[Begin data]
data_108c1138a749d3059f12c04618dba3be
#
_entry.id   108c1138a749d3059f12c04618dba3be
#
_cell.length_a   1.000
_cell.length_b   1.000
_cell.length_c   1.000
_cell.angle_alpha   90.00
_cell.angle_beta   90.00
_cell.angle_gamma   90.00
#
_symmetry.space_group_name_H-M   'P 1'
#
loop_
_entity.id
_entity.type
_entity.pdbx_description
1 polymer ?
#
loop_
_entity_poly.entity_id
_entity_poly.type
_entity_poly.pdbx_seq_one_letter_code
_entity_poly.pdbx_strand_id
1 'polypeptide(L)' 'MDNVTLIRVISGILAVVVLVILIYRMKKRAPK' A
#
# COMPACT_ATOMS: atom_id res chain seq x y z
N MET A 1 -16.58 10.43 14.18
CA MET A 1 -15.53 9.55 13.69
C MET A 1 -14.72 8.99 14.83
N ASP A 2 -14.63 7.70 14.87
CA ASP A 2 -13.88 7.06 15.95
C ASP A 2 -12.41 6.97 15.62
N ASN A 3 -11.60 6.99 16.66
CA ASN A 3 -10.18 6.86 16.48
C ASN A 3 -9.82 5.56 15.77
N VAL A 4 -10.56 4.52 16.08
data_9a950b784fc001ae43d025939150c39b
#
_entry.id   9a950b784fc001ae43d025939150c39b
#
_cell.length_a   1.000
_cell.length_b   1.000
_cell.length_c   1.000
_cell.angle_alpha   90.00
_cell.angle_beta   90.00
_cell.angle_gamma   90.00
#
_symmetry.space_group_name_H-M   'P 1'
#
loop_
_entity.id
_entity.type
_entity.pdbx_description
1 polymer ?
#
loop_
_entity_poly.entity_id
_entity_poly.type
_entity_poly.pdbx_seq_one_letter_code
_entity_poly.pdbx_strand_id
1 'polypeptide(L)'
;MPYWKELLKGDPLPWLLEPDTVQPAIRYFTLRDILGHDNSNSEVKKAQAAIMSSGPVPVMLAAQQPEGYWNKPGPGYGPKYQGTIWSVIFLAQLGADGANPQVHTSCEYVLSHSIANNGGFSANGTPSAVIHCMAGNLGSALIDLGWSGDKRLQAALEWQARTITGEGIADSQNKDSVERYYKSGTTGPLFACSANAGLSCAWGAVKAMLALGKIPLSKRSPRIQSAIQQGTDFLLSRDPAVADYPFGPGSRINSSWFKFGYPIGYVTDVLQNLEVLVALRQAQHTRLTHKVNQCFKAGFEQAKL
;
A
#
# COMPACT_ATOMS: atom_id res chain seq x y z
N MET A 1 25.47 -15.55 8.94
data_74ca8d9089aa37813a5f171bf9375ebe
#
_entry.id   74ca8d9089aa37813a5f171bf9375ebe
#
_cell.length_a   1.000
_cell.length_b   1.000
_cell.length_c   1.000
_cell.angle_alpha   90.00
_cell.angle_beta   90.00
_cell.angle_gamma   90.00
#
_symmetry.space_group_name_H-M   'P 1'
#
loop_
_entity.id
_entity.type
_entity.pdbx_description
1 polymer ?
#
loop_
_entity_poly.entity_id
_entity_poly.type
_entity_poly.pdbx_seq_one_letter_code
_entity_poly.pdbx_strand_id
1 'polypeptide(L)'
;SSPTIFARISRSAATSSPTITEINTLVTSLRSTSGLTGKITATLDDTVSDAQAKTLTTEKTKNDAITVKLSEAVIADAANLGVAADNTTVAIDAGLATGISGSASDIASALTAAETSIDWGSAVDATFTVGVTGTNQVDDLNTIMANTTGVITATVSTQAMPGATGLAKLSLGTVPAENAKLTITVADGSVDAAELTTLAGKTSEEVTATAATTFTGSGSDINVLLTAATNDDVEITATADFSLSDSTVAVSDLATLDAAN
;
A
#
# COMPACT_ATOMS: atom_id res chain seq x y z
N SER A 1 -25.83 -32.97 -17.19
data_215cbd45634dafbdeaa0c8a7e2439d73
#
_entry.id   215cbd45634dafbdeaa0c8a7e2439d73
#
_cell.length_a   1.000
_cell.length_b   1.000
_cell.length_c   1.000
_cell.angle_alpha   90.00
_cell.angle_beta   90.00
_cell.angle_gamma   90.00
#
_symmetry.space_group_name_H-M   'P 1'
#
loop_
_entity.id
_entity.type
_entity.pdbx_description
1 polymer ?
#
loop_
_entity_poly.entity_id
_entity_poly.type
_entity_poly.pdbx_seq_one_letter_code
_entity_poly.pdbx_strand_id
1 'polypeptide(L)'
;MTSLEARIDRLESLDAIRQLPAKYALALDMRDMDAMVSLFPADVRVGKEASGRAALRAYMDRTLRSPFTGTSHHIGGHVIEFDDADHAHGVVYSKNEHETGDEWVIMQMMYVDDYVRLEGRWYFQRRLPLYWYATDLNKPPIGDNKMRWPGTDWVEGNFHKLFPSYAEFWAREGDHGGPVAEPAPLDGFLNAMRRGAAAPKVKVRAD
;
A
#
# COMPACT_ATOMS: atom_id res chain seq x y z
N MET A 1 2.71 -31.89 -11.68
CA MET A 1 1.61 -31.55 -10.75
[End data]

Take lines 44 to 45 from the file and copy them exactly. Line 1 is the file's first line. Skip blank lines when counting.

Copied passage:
_cell.length_c   1.000
_cell.angle_alpha   90.00